good luck w. the dissertation.
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good luck w. the dissertation.
school that I might as well see what there is to learn here on the
street. A strange way to get started in the film biz... working my
job and somebody says, "hey, what you're doing is pretty
interesting, I think it'd make a good movie." And so, four years
later, here I am; executive producer and producer of a film about an
endeavor that I play a role in. It makes for interesting paradoxes
if nothing else.
Anyway, the film is called Trout Grass. In it, we follow the
transition of bamboo from a living plant in Southern China to a
finished fly-rod on the rivers of Montana. I'm a guy who goes to
China to select bamboo poles for the fly rod building market.
Luckily, the end product of my endeavors go out to some really
amazing people who are very much in love with their
hobby/passion/sport and we've been able to make a pretty cool film
about "the pursuit of passion" and the intangible spiritual elements
that come into play when humans cast aside reason in favor of some
strange emotion that drives them to go stand in rivers, trying for
hours-on-end to trick an animal with a pea-sized brain, only to
touch the wild creature and let it go. We were lucky enough to have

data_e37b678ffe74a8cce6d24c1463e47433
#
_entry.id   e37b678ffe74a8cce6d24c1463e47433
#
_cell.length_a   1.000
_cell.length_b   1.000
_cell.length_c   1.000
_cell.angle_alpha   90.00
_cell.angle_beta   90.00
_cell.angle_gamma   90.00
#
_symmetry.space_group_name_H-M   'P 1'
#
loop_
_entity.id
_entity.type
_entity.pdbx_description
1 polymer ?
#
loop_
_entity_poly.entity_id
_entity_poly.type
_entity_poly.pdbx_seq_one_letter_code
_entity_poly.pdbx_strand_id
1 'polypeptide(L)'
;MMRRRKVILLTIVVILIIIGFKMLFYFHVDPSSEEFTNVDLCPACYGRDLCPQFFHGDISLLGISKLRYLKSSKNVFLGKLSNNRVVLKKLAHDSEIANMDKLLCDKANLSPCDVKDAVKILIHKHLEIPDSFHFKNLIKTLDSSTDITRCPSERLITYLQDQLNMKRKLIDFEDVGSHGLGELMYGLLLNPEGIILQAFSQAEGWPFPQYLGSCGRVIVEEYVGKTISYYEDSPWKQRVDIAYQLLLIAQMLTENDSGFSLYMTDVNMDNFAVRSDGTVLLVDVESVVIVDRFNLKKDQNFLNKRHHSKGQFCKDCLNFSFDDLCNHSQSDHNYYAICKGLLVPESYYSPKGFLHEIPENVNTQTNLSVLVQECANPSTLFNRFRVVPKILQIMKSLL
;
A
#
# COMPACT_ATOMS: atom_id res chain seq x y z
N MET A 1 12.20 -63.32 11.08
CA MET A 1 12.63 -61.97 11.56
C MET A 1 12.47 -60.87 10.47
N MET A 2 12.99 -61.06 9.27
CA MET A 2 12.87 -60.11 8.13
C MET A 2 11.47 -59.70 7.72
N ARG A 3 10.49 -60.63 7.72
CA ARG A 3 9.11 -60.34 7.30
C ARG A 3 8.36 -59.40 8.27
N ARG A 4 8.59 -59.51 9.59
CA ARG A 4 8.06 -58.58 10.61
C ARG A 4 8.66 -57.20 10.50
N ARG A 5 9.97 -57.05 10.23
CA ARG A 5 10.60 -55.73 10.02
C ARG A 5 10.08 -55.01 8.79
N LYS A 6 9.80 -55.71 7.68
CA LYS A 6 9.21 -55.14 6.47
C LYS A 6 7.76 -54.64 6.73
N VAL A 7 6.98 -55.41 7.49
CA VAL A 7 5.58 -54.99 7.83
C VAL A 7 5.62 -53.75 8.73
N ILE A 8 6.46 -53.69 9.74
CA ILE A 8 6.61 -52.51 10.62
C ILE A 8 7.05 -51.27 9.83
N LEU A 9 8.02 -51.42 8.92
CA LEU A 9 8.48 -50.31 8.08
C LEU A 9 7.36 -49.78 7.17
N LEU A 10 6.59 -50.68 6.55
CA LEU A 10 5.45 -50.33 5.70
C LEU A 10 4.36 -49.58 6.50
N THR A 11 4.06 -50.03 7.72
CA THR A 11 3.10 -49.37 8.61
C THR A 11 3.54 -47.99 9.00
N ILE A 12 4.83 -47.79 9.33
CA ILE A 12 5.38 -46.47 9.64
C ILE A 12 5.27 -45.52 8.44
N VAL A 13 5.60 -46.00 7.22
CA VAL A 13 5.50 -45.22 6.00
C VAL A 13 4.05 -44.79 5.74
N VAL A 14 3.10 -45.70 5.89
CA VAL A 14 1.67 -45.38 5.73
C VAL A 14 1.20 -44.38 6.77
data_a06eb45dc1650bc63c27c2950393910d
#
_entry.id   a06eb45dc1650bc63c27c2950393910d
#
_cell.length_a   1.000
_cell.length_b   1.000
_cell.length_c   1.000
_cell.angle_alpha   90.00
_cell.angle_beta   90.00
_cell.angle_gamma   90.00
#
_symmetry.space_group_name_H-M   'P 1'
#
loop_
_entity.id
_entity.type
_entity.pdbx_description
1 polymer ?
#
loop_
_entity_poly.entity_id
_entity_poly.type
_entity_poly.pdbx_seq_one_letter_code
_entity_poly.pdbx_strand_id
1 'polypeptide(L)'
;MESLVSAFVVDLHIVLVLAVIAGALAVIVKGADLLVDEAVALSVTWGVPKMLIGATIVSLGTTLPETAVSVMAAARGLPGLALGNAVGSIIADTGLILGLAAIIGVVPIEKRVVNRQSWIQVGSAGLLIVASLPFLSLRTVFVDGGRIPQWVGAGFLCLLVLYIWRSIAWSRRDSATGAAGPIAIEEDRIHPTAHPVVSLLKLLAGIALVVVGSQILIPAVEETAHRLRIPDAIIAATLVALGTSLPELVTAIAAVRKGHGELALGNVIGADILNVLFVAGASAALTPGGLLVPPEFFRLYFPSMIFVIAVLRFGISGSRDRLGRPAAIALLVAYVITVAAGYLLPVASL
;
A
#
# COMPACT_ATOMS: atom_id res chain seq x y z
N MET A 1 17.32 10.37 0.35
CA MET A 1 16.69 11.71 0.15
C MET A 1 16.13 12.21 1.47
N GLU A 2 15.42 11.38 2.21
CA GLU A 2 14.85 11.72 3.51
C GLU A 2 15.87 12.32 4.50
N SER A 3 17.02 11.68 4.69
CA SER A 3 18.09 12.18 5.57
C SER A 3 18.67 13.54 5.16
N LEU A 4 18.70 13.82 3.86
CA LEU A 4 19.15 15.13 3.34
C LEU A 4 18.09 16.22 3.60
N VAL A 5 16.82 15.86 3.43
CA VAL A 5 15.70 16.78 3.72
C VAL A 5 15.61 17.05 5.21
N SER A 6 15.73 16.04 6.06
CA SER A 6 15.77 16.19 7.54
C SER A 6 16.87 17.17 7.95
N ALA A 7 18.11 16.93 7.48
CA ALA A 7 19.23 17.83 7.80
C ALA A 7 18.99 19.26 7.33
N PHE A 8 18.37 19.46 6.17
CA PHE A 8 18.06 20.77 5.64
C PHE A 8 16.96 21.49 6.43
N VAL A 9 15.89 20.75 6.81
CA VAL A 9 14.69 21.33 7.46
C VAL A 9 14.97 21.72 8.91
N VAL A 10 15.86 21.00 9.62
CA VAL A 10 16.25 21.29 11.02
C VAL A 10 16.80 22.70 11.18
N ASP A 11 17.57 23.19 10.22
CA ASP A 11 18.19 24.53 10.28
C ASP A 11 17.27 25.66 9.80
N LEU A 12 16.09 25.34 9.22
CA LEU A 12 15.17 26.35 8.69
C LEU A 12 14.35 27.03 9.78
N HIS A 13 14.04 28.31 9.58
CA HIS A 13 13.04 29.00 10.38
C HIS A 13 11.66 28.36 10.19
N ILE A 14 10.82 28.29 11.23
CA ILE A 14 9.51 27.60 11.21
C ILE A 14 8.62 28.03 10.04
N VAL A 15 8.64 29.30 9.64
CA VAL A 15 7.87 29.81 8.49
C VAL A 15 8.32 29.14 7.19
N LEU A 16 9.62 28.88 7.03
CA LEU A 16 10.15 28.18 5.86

a fairly well known writer, David James Duncan, sign on as a writer
and narrator (and a guy fishing in the film) and we also have
another writer of note, Thomas McGuane in the film.
So were done. And now? Holly smokes, you mean I've gotta go out
and try to sell this thing now? Crimony. Adding this chore to the
overflowing job list is a challenge all in itself but there is a
pool of information for me to learn and I'm diving on in. We've got
a "place-holder" web site up but hope to have the real one up within
a couple of weeks: www.troutgrass.com
Cheers and I'll be picking some brains very soon!
I'm from Jakarta, Indonesia
First of all excuse me if my English is not good*. I usually work
with NGO*s and International organization in making community
development video and also about environment issue
The video that I made usually to provoke people in some way so it can
be used in discussion for organization, ngo, government etc*.there*s
a leasson learn that they get from the video and hopefully they will